Plant burger that ‘bleeds’ to star at London conference

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Fred Searle

BY FRED SEARLE

Plant burger that ‘bleeds’ to star at London conference

US meat substitute to be sampled by Joanna Lumley at conference highlighting environmental impact of livestock production

Plant burger that ‘bleeds’ to star at London conference

The Beyond Burger is already available at several supermarkets in the US

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Actress Joanna Lumley will be among the first Brits to try a new plant-based burger that looks so much like meat it bleeds when it is showcased for the first time in the UK next week.

The meat subtitute, backed by the likes of Bill Gates and Twitter founder Biz Stone, has been designed to appeal to meat-eaters as well as vegans and vegetarians, with the aim of reducing the environmental toll of livestock production.

Said to ‘bleed’ and sizzle like real meat, it is produced by Los Angeles plant-based meat producer Beyond Meat and will be served for the first time at a UK public event at next week’s Extinction and Livestock conference in London.

Among other ingredients, the ‘Beyond Burger’ is made of a pea protein isolate, canola oil and coconut fat, bound with potato starch, gum arabic, cellulose, and methylcellulose. But what makes it bleed red, like a real beef patty, is the beetroot juice it contains.

The burger, which contains 20g of protein, is already available in the US, having launched at Whole Foods back in May 2016, followed by other US retailers such as Safeway and Kroger.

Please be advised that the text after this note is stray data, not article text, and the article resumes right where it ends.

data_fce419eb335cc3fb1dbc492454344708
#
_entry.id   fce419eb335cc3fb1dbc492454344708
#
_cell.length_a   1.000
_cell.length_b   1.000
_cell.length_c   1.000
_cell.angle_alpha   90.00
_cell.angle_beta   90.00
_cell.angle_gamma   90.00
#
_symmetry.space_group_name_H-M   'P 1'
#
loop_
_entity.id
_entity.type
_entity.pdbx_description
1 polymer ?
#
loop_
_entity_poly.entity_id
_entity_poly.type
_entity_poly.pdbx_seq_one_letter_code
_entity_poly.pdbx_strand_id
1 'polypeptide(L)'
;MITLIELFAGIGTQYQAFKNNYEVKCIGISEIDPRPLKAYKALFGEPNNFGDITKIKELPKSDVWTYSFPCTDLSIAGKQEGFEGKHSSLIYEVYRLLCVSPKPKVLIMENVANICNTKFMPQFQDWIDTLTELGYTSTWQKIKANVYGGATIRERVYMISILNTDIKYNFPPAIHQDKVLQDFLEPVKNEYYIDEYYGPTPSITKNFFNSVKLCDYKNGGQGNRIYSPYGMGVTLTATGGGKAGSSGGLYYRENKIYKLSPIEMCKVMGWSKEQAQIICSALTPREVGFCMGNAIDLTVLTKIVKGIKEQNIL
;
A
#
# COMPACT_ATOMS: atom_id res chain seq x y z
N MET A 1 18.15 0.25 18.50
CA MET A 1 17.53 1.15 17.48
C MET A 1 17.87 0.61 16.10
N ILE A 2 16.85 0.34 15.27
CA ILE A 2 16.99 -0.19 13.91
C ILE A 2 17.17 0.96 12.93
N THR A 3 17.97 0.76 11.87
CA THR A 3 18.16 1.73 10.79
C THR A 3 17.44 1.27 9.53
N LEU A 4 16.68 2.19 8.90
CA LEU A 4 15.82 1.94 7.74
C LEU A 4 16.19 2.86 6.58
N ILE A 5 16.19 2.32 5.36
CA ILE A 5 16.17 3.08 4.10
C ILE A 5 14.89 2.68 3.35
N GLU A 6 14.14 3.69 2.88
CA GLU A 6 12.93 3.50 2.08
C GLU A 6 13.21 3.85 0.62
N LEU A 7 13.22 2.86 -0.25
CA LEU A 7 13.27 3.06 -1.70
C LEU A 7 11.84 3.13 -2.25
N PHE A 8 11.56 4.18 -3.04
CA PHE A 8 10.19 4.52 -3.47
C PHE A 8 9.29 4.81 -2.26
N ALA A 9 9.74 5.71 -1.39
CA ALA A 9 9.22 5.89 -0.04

In addition, Sysco, one of America’s largest food suppliers, recently signed a deal with Beyond Meat to start distributing the new product to fast food chains, restaurants, hotels, hospitals and canteens.

Lumley said: “It’s wonderful to see so many innovative plant-based products being developed which are kind to animals, the planet, and our health.

“I think the Extinction and Livestock Conference will shine a much-needed light on the devastating impact of current livestock production and it’s great to know that so many experts, campaigners and policy-makers from around the world will be coming here to help find solutions.”

Taking place at the Queen Elizabeth II Conference Centre on 5 and 6 October, the conference will bring together scientists, experts, campaigners and business leaders to discuss the impacts of livestock production on people, animals and the planet.

It is being organised by animal welfare and conservation groups Compassion in World Farming and the World Wildlife Fund, with speakers set to include Beyond Meat executive chairman Seth Goldman, food activist and academic Raj Patel, and health expert Professor Frank Hu of Harvard University.

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